Since his 1968 zombie classic Night of the Living Dead brought seismic change to the horror landscape, director George Romero's "Dead" movies -- now totaling six in all, not counting an unofficial zombie-esque entry in The Crazies -- have become a case study in how genre films can comment on the times, smuggling in subtext on issues that straight dramas are reluctant to address head-on. Scratch the surface and find a withering satire of consumerism (1978's Dawn of the Dead) or a critique of Green Zone arrogance (2005's Land of the Dead) or, most recently, an attack on media-generated lies that doubles as a portrait of the YouTube generation (2007's Diary of the Dead).
With his new outing, though, the restless inspiration that brought Romero's previous incarnations to life is starting to look more like a force of habit. Though a handsomer, smoother-running operation than Diary -- which was all too content with its sloppy DIY aesthetic -- Survival of the Dead is a zombiefied zombie movie, roaming the countryside without a thought in its head. If there's any subtext here, it would take a lot of hard squinting to locate it.
As a twist on the subgenre itself, the film presents an intriguing idea -- What if zombies could be convinced to feast on something other than human beings? And if their behavior can be modified, then can they also be redeemed? -- but fails to follow through.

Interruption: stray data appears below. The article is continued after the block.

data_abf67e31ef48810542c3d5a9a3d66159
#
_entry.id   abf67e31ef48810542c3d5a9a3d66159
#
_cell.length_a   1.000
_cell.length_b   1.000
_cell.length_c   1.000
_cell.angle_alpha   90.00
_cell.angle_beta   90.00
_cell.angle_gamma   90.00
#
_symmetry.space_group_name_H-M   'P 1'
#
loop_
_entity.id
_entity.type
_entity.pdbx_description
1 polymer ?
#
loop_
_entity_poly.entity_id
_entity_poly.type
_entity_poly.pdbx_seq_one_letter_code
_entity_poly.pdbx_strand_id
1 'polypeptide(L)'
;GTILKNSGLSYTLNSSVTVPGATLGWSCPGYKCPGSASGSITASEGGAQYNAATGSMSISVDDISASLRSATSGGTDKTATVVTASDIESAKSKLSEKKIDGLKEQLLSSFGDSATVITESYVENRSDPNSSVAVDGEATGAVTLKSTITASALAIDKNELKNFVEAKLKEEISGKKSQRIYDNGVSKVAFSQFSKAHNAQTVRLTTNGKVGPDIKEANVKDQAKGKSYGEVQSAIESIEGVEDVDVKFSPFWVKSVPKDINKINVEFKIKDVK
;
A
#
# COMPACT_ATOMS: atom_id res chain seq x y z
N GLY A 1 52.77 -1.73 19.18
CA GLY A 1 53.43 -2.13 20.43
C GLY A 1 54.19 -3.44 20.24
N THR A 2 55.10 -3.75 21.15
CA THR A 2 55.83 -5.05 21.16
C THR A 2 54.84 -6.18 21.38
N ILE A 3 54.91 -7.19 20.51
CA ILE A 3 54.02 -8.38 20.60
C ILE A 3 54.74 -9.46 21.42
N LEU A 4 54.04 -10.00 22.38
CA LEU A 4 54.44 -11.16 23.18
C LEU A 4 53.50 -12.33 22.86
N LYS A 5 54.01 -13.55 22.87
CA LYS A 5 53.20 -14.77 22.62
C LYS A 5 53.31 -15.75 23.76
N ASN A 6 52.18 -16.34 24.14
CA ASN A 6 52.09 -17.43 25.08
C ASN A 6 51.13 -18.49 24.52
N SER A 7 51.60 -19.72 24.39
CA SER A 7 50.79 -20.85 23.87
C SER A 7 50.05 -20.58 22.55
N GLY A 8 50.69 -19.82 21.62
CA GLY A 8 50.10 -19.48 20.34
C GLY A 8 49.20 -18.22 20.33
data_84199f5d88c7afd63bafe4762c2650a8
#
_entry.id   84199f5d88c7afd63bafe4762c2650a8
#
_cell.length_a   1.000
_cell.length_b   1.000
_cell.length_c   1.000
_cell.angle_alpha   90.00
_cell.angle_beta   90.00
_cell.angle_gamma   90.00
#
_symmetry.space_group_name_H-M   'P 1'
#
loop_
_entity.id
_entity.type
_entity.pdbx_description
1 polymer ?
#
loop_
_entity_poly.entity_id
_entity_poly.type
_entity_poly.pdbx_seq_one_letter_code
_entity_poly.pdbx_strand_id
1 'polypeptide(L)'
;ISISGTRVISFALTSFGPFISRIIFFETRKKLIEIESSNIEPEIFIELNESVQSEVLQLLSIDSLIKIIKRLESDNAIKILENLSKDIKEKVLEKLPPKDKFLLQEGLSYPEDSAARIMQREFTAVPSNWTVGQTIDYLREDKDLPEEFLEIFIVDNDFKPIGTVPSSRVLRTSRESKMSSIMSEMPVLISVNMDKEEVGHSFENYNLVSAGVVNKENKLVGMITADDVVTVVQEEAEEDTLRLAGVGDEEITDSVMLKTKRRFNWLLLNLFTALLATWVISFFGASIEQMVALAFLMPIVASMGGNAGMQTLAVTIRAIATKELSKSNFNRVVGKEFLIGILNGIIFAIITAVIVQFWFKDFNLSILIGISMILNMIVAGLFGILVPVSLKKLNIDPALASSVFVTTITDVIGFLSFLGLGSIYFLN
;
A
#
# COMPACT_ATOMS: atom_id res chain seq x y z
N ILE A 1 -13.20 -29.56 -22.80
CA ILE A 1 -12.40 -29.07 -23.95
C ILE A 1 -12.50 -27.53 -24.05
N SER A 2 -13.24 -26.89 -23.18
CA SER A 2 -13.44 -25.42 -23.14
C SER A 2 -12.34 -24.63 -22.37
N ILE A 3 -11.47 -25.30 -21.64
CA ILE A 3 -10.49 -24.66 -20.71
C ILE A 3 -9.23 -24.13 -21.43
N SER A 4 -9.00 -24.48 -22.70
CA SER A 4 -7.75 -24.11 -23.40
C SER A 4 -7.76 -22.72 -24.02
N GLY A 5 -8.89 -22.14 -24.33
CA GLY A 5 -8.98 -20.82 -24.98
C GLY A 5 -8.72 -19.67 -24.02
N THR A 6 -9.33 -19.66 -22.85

Picking up where Diary left off, Survival of the Dead shifts the focus to a handful of rogue National Guardsmen who were peripheral characters in the earlier film. With humans dying off at an accelerated rate -- 53 million every year, not counting the suicides and murders that arise from the chaos -- the soldiers, led by Sgt. "Nicotine" Crockett (Alan Van Sprang), seek refuge on a small island off the Delaware coast where the "dead heads" are reportedly under control.
Once there, Crockett and his ragtag crew find themselves in the middle of a clan war between two Irish patriarchs with different ideas about how to stave off the zombie apocalypse. Patrick O'Flynn (Kenneth Welsh) insists on plugging every dead and infected person with a headshot to ensure they don't join the ranks of the undead. His Bible-thumping counterpart Seamus Muldoon (Richard Fitzpatrick) believes in the possibility of redemption, so he experiments with keeping the undead in chains, waiting for a cure while trying to wean them off their flesh-gnawing tendencies.
There's a lesson to be learned from this Hatfield-McCoy feud, something about the failures of humans to unite in a common cause, even when it's against a grave threat to the species. But while you're scratching your chin over that insight, Romero busies himself with mild wisecracks, overheated (and terribly acted) family melodramas, and ever more inventive ways to rupture the soft melon of a zombie's skull. In the past, the director has usually had an irreverent response on the issues of the day; Survival of the Dead is the first time in the series where he hasn't seemed to bother looking for one.